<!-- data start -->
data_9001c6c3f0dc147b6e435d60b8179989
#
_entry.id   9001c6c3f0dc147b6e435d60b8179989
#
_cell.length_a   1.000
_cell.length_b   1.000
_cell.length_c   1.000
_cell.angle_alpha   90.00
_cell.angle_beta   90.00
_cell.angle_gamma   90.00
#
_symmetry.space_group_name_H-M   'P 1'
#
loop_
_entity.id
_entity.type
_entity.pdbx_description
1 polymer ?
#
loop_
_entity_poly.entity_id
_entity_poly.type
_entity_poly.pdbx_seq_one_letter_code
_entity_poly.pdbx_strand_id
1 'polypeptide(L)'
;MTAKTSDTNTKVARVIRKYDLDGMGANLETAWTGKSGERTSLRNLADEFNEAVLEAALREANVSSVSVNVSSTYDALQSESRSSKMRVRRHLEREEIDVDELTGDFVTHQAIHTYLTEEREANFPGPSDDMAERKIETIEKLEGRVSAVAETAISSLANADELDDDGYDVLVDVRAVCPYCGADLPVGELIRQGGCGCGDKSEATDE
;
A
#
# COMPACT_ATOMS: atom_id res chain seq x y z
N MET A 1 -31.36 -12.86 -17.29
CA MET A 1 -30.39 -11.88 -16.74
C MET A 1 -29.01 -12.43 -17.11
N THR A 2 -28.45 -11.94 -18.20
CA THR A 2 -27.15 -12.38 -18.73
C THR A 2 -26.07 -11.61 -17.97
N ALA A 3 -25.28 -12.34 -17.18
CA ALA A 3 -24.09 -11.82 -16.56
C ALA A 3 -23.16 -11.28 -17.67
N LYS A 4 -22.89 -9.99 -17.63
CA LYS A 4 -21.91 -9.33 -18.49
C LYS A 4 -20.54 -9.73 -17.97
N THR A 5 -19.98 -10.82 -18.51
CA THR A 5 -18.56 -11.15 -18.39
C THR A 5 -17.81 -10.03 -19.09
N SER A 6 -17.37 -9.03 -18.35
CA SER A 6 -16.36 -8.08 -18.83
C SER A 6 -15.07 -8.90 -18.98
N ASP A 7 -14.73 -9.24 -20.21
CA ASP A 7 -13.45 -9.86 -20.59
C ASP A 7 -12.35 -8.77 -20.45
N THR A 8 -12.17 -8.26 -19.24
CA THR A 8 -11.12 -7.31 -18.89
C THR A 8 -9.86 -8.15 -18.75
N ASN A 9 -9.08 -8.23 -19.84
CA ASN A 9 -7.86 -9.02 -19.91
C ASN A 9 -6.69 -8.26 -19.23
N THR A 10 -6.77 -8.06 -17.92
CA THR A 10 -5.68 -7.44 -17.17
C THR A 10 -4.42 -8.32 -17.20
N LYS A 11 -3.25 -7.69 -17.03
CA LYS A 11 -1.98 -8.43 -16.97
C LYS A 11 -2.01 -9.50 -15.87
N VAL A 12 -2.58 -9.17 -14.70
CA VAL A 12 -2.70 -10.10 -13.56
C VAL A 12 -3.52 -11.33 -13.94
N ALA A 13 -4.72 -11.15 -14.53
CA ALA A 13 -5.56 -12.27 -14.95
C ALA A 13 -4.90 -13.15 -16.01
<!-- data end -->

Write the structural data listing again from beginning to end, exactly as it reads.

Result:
data_9001c6c3f0dc147b6e435d60b8179989
#
_entry.id   9001c6c3f0dc147b6e435d60b8179989
#
_cell.length_a   1.000
_cell.length_b   1.000
_cell.length_c   1.000
_cell.angle_alpha   90.00
_cell.angle_beta   90.00
_cell.angle_gamma   90.00
#
_symmetry.space_group_name_H-M   'P 1'
#
loop_
_entity.id
_entity.type
_entity.pdbx_description
1 polymer ?
#
loop_
_entity_poly.entity_id
_entity_poly.type
_entity_poly.pdbx_seq_one_letter_code
_entity_poly.pdbx_strand_id
1 'polypeptide(L)'
;MTAKTSDTNTKVARVIRKYDLDGMGANLETAWTGKSGERTSLRNLADEFNEAVLEAALREANVSSVSVNVSSTYDALQSESRSSKMRVRRHLEREEIDVDELTGDFVTHQAIHTYLTEEREANFPGPSDDMAERKIETIEKLEGRVSAVAETAISSLANADELDDDGYDVLVDVRAVCPYCGADLPVGELIRQGGCGCGDKSEATDE
;
A
#
# COMPACT_ATOMS: atom_id res chain seq x y z
N MET A 1 -31.36 -12.86 -17.29
CA MET A 1 -30.39 -11.88 -16.74
C MET A 1 -29.01 -12.43 -17.11
N THR A 2 -28.45 -11.94 -18.20
CA THR A 2 -27.15 -12.38 -18.73
C THR A 2 -26.07 -11.61 -17.97
N ALA A 3 -25.28 -12.34 -17.18
CA ALA A 3 -24.09 -11.82 -16.56
C ALA A 3 -23.16 -11.28 -17.67
N LYS A 4 -22.89 -9.99 -17.63
CA LYS A 4 -21.91 -9.33 -18.49
C LYS A 4 -20.54 -9.73 -17.97
N THR A 5 -19.98 -10.82 -18.51
CA THR A 5 -18.56 -11.15 -18.39
C THR A 5 -17.81 -10.03 -19.09
N SER A 6 -17.37 -9.03 -18.35
CA SER A 6 -16.36 -8.08 -18.83
C SER A 6 -15.07 -8.90 -18.98
N ASP A 7 -14.73 -9.24 -20.21
CA ASP A 7 -13.45 -9.86 -20.59
C ASP A 7 -12.35 -8.77 -20.45
N THR A 8 -12.17 -8.26 -19.24
CA THR A 8 -11.12 -7.31 -18.89
C THR A 8 -9.86 -8.15 -18.75
N ASN A 9 -9.08 -8.23 -19.84
CA ASN A 9 -7.86 -9.02 -19.91
C ASN A 9 -6.69 -8.26 -19.23
N THR A 10 -6.77 -8.06 -17.92
CA THR A 10 -5.68 -7.44 -17.17
C THR A 10 -4.42 -8.32 -17.20
N LYS A 11 -3.25 -7.69 -17.03
CA LYS A 11 -1.98 -8.43 -16.97
C LYS A 11 -2.01 -9.50 -15.87
N VAL A 12 -2.58 -9.17 -14.70
CA VAL A 12 -2.70 -10.10 -13.56
C VAL A 12 -3.52 -11.33 -13.94
N ALA A 13 -4.72 -11.15 -14.53
CA ALA A 13 -5.56 -12.27 -14.95
C ALA A 13 -4.90 -13.15 -16.01